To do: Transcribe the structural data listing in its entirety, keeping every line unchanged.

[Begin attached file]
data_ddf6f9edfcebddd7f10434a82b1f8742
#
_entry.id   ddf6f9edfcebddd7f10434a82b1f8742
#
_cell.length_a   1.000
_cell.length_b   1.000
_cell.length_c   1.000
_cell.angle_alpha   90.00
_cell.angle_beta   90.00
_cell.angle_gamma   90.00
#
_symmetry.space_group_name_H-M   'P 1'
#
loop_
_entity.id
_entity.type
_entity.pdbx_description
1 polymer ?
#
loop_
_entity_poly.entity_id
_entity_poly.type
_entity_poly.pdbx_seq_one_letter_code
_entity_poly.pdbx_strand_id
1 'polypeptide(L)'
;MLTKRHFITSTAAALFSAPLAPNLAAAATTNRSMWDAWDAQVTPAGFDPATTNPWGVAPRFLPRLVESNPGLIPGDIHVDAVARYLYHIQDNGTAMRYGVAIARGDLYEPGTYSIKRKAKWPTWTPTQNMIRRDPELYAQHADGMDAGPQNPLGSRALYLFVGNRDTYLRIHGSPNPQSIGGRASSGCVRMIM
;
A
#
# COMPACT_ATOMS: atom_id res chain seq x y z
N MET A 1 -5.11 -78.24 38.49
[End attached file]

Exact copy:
data_ddf6f9edfcebddd7f10434a82b1f8742
#
_entry.id   ddf6f9edfcebddd7f10434a82b1f8742
#
_cell.length_a   1.000
_cell.length_b   1.000
_cell.length_c   1.000
_cell.angle_alpha   90.00
_cell.angle_beta   90.00
_cell.angle_gamma   90.00
#
_symmetry.space_group_name_H-M   'P 1'
#
loop_
_entity.id
_entity.type
_entity.pdbx_description
1 polymer ?
#
loop_
_entity_poly.entity_id
_entity_poly.type
_entity_poly.pdbx_seq_one_letter_code
_entity_poly.pdbx_strand_id
1 'polypeptide(L)'
;MLTKRHFITSTAAALFSAPLAPNLAAAATTNRSMWDAWDAQVTPAGFDPATTNPWGVAPRFLPRLVESNPGLIPGDIHVDAVARYLYHIQDNGTAMRYGVAIARGDLYEPGTYSIKRKAKWPTWTPTQNMIRRDPELYAQHADGMDAGPQNPLGSRALYLFVGNRDTYLRIHGSPNPQSIGGRASSGCVRMIM
;
A
#
# COMPACT_ATOMS: atom_id res chain seq x y z
N MET A 1 -5.11 -78.24 38.49